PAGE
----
BMW not motoring to replace rival
Fallout from Alan Jones's remarks about dad dying of shame included a Deutsche marque-sized hole in his radio brekkie show's ad schedule - and the Parrot's garage - when Mercedes Benz cancelled its advertising on his program and took back the car it had provided.
With BMW advertising elsewhere on 2GB - and with advertisers back spruiking on Jones's program after an ad-free period to help calm the furore the remarks caused - it might seem a logical fit.
"I don't see us taking that spot any time soon," BMW's general manager of marketing, Tom Noble, told CBD.
Noble and his boss, the Australian managing director Phil Horton, were soaking up the spring sun at the Caulfield Cup on Saturday, pressing the flesh at BMW's marquee near the finishing post.
While many retailers complain Australian consumers have deep pockets and short arms, the jovial pair reckoned the luxury car market is doing fine, thanks in part to the introduction of a new model in its best-selling 3 Series line.
However, they did admit dealers have to work a bit harder to get potential customers over the line.
Just don't mention "sales". "Sale", with its connotations of cheapness, is a word that apparently does not exist in the luxury car business.
"It's an opportunity," Noble said. "There are always opportunities."
Other corporates flying the flag at the Cup included David Jones and News Limited, which had their marquees up the other end of the Caulfield straight.
But the busiest operation of the day was the Pegasus Club bash hosted by the French boozemaker Pommery, which CBD snuck into through a loose tent-flap.
It was bustling, if not bristling, with decidedly non-corporate champagne guzzlers sourced from the worlds of fashion and entertainment.
CBD didn't brave the News Ltd den, but if the behaviour of the Herald Sun's editor, Damon Johnston, is any guide, it must have lacked the fizz of Pommery's offering.
When it came time to watch the big race, Johnston favoured the Pegasus deck over his own company's marquee.
People involved with failed retirement village empire Prime Trust spent last week trotting into a Melbourne courtroom, called to a public examination to explain under oath what they knew of the company's affairs.
The Howard-era health minister Michael Wooldridge was up on Wednesday and his examination provided a reminder of how business was done in those long-lunching, hard-charging days before the global financial crisis came along and wrecked everyone's fun.
The court was read a July 2007 email written by Andrew Tyndale, a senior banker at Babcock & Brown - remember them? - when it was considering buying the right to manage 12 of Prime Trust's villages from chief executive Bill Lewski.
Lewski held the management rights through his private companies, having acquired them from Prime Trust for nix.
In the email, under the heading "Cost of management services", Tyndale described Prime Trust's agreement with Lewski as "non-traditional" and said "some concern has arisen about the cost of delivering the management services".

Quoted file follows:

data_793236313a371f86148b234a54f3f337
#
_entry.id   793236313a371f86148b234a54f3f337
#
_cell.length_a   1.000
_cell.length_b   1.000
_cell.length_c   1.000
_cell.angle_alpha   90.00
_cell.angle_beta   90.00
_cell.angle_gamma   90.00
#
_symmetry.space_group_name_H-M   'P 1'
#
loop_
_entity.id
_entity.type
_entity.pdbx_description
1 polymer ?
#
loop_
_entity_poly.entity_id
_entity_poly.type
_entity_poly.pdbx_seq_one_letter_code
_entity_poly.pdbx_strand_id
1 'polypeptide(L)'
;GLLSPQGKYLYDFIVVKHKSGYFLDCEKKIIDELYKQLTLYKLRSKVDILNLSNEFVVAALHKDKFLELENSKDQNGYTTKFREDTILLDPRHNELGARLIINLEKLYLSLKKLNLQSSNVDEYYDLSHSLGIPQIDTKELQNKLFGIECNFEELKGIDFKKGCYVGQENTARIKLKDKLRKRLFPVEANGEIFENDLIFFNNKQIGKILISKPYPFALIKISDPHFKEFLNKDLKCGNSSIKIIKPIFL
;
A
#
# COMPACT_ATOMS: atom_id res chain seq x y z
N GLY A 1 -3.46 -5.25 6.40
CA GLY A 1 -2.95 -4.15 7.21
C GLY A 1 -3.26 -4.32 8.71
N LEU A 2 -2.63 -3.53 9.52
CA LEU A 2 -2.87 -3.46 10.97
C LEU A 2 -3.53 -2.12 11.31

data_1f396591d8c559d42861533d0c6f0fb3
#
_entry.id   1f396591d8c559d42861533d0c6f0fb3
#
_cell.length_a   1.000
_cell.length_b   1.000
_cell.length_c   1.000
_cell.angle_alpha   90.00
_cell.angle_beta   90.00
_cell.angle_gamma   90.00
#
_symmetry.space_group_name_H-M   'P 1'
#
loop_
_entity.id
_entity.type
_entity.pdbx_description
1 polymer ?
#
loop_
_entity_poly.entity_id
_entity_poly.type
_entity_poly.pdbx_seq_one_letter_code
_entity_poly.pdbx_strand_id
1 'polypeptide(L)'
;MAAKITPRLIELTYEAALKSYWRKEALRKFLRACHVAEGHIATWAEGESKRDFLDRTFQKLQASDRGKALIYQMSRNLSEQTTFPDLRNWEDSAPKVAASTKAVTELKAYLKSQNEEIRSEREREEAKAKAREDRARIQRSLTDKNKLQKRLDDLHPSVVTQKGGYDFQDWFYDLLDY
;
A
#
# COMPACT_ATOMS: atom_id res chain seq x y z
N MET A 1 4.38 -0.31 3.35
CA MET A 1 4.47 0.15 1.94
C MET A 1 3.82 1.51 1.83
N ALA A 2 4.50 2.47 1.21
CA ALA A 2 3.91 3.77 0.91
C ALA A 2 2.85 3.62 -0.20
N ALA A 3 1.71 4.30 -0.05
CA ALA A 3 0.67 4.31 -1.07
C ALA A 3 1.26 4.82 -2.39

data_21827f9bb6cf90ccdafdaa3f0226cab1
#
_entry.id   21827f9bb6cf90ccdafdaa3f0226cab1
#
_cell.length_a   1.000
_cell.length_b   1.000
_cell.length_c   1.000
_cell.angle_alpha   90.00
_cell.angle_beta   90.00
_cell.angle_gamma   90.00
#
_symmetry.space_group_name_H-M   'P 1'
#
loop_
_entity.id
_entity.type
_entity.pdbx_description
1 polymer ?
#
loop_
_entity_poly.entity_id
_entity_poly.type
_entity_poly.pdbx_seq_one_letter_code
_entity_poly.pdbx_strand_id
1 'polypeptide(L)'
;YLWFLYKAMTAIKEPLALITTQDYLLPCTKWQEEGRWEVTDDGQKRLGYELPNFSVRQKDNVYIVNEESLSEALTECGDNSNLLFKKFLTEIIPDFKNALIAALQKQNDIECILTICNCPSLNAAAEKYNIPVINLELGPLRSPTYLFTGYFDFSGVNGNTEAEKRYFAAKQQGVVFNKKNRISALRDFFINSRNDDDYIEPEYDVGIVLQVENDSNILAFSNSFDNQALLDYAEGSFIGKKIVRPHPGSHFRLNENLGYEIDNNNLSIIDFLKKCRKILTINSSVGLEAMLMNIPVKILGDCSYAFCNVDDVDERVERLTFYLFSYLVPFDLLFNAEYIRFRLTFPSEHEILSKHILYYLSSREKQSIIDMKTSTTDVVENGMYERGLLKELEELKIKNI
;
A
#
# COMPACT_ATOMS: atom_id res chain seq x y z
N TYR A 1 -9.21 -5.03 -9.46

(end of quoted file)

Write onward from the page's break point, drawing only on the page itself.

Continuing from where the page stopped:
"How much of the management-fee income is net to us? We started out pricing this on a 10 times EBITA multiple.
"Then Bill [Lewski] squeezed a bit more to arrive at a $75 million purchase price with a holdback to give some assurance of achieving projections. "We were told that management was run by 'just three guys' with the implication that everything else was charged back to the villages in some form.
"The specified exceptions are costs of sales and marketing, which includes the three guys and 50 per cent of the insurance."
Nonetheless, Babcock went ahead with the deal. Those were the days.
Hemp knickers are again in a twist at the right-on funds manager Australian Ethical Investments, whose directors are in the gun under the contentious two-strikes rule.
About 40 per cent of shareholders voted against the company's remuneration report at the annual meeting last year, well in excess of the 25 per cent required to earn a strike - this despite AEI's claim it "has a long history of paying below-market salaries".
If more than 25 per cent reject the remuneration report this year, the meeting will automatically consider a motion to hold a second meeting spilling the board.
That will no doubt create a lot of extra paperwork for the fund, which is famous for disclosing its sustainability practices right down to the level of how many pieces of paper it uses (about 1.2 million last year).
Behind the campaign are dissident shareholders - led by founders Howard Pender, Caroline Le Couteur and James Thier - who are unhappy with the way the $600 million fund is being run and want to get rid of the managing director, Phillip Vernon, and the chairman, Andre Morony.
In addition to the threat of a spill, the dissidents have had motions to boot the pair placed on the agenda.
Needless to say, the incumbents object, using a notice of meeting sent out on Friday night to complain the crusade against them has so far cost the company at least $125,000.
They even suggest some of the statements made about them by the rebels might be defamatory.
"The directors are taking legal advice about the legal remedies available to them," the explanatory memorandum records.
If they do decide to sue, let's hope they choose a court that allows litigants to file their documents using both sides of the page.
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